Poetry is often overlooked in a child’s education and is left behind with the literature reading, spelling, math, and more. It shouldn’t be! This underdog of language arts has great potential and can add some fun to your homeschooling.
Why Teach Poetry
Poetry provides a chance for children to play with words in a way that normal writing, spelling, and grammar do not. Poetry also contains natural rhythm and beat that encourages children to read aloud and share which can help with reading skills and confidence. Studies have shown that poetry activates parts of the brain that other literature does not!
Poetry Your Kids Should Know
There is a multitude of poems in the world so you might feel overwhelmed at first on what to read and where to find good poetry for your family but don’t stress! We can help!
- Check your local library for children’s poetry. Ask your local librarians for books that they recommend and take time to browse through the poetry section. You might find a poet that speaks to you!
- Explore these great poetry books for early learners. It is never too early to start reading poems with your children. These books are a smooth start to get your young learners interested.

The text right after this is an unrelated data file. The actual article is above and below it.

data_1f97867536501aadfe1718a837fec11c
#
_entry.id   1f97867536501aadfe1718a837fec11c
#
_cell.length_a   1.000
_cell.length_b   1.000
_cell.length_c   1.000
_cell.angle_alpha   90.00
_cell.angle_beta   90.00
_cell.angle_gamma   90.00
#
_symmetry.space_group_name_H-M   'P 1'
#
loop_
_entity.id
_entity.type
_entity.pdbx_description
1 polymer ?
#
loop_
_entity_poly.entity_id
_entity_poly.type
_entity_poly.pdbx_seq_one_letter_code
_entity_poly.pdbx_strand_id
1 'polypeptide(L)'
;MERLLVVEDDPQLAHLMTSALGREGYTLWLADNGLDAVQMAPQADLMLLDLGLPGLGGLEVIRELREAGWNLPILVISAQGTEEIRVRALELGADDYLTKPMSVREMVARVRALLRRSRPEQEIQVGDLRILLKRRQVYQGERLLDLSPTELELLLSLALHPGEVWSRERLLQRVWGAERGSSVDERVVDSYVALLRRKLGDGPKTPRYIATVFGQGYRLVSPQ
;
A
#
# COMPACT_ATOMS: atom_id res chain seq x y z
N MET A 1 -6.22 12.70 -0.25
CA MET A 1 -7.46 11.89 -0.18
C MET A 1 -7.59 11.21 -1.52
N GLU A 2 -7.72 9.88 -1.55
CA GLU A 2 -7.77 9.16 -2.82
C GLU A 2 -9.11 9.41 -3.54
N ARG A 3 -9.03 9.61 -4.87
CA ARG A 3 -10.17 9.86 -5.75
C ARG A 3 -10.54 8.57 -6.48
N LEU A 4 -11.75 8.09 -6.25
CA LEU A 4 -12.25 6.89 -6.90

- Are you still unsure about poetry? Try various picture books! These are poems with pictures and can help start you into poetry comfortably!
Fun Poetry Activities
Need a few quick poetry activity ideas? Try one of these:
Make a chance poem with words cut out from old magazines, books, or newspapers! Don’t have those things hanging around? Try magnet poetry online! This is our favorite type of poems in my house. They are super easy and fun.
Try redacted poetry! This is great for the child that has trouble finding the right words or gets too distracted when they have too many options. There is something scary and satisfying about marking out the unused words to create something new.
Want a harder poetry writing challenge? Try the paint chip poem challenge. This would be great for older students! I did this one on my own. It was a bit difficult coming up with a way to work in colors like amethystina and salty dog, but it was fun, and my children enjoyed listening to the end result.
Expand Poetry to include Math!
At first glance the link between math and poetry might not be obvious; however, they have a connection! Many poets use math to help them develop the look and flow of their work. Here are some of the most common math and poetry connections.
Poems and mathematics rely a lot on patterns. In poetry, patterns are found in the different rhyming schemes. We hear a lot of these patterns and don’t even think about them. Read some short rhyming poems and practice patterns by creating limericks.
Try your hand on making a classic square poem with equal lines and syllables or be different like the “Square Poem” by Lewis Carroll for a unique challenge.
Want something harder? Join math and poetry with a Fibonacci poem!
So, why are you waiting? Go break out your tea set, check out some poetry books, and write a few of your own creations!
Did you find a poem you love or write something you want to share? Leave me a comment below!